Responses to this national survey showed the principle area of disagreement to be 'the optimal method of repair'. However, the fact that half of all obstetricians now claim to be using the 'overlapping' method suggests that there is a change in practice taking place, despite the absence of good quality evidence to support this. Given that untutored use of the overlap method could potentially increase morbidity (as it requires more dissection and mobilisation prior to repair and could also result in a sphincter which is too tight), this may be considered an area of concern. In a recent 5 year follow-up study of incontinent women who had a secondary overlapping repair for obstetric trauma [54], although 50% improved only 4 of 38 patients were totally continent. The overall success of the overlap method 'seemed to deteriorate with time'. The authors wondered whether the technique itself contributed to this deterioration. Clearly there is an urgent need for further properly controlled trials of method of repair, with adequate long-term follow-up. As shown in our survey, there is a widespread interest in participating in a controlled trial in this area. If advantage is taken of this 'window of opportunity', considerable benefits for women should arise.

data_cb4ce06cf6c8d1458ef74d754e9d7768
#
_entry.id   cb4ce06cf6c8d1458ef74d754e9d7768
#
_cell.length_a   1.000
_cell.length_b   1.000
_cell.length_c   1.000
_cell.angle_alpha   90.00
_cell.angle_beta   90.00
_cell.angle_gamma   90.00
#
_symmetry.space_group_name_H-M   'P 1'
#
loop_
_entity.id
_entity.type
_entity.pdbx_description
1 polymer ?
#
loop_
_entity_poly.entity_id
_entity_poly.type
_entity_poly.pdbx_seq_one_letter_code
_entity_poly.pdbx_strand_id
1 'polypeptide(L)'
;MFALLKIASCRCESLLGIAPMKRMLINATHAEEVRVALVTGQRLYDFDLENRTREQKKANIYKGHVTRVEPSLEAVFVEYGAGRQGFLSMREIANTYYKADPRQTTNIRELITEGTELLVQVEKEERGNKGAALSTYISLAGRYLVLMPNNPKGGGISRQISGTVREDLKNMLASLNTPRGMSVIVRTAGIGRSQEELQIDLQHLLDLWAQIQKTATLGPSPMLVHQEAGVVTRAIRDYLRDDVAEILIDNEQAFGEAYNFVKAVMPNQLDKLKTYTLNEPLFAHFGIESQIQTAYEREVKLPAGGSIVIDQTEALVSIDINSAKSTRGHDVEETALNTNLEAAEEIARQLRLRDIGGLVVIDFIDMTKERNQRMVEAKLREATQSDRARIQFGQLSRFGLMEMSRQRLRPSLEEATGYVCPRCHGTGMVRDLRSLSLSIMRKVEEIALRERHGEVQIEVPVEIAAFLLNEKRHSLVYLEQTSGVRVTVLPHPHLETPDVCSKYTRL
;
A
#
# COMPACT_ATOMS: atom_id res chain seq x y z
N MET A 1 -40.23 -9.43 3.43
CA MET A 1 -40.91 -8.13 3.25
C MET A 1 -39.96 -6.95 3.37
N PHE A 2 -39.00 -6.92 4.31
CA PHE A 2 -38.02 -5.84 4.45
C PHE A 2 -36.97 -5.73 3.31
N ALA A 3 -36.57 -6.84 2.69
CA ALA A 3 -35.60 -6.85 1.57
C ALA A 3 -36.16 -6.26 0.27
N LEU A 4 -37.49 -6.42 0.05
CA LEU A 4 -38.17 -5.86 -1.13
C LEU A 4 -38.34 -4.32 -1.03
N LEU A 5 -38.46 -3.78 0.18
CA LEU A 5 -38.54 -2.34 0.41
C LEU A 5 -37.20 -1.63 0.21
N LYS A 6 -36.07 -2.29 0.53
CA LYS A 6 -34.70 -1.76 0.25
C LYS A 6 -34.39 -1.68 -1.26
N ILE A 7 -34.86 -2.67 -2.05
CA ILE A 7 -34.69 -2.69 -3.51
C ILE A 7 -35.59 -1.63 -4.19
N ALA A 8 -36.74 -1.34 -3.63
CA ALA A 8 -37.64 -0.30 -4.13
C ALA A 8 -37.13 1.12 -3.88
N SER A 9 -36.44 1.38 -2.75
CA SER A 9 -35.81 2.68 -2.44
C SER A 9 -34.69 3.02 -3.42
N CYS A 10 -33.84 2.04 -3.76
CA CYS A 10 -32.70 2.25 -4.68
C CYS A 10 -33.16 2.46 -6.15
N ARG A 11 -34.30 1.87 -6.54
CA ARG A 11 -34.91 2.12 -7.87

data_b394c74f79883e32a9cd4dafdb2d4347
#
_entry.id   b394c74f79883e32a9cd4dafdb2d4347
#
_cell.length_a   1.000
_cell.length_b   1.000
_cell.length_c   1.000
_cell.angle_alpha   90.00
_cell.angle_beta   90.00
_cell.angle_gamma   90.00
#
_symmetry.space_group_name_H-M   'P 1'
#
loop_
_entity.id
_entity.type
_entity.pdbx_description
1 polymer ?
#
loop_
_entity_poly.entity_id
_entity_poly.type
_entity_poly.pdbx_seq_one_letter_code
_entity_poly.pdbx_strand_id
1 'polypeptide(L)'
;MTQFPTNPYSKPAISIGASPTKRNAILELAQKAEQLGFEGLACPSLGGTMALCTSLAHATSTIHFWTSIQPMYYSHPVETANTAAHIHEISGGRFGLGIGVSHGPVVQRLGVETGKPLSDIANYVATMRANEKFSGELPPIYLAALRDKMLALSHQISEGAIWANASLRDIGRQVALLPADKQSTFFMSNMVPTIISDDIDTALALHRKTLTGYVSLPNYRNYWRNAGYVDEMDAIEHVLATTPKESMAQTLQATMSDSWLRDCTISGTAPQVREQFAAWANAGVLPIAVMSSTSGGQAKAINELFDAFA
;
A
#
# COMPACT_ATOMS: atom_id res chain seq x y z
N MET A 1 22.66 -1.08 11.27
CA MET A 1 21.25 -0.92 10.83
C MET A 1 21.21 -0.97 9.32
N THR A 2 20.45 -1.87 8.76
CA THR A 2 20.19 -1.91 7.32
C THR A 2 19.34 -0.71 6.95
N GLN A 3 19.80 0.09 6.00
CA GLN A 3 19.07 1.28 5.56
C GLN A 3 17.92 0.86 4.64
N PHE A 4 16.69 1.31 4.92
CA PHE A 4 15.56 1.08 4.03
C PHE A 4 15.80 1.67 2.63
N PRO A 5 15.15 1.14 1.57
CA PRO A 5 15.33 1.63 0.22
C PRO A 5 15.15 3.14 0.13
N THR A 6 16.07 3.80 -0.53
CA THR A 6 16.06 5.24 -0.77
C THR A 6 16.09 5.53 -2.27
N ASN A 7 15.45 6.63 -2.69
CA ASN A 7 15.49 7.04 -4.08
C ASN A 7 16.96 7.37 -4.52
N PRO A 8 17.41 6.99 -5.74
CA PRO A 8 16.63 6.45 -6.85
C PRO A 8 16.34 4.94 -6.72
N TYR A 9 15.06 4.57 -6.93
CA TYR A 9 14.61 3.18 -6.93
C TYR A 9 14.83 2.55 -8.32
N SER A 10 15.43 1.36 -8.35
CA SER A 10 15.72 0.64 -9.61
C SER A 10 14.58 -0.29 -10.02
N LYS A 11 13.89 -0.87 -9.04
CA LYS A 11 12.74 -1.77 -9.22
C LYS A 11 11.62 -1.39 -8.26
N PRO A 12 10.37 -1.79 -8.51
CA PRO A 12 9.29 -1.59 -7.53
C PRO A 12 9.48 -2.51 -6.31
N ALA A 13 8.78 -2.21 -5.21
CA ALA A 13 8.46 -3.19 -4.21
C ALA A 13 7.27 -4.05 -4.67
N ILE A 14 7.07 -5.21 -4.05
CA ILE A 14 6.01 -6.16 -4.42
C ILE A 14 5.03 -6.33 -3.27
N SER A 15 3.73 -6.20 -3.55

The finding that only one third of UK consultant obstetricians reported that they were adequately trained to perform anal sphincter repairs requires further attention as this may well have serious clinical and medico-legal implications [14]. We believe that obstetricians need more intensive and focused training in OASI and repair. A series of hands-on-workshops in the management of OASI, utilising a specifically designed model and animal models, has been initiated at St George's Hospital, London. Although it has been suggested that as colorectal surgeons are trained to perform a secondary sphincter repair they should be performing the primary repairs, there was little evidence that current systems could support such a significant change in organisation. Indeed, our survey showed that most coloproctologists have little or no experience of managing acute OASI. A lack of understanding of the circumstance of childbirth by coloproctologists may explain why 30% believed that a colostomy is appropriate management. Further interdisciplinary co-operation is clearly required.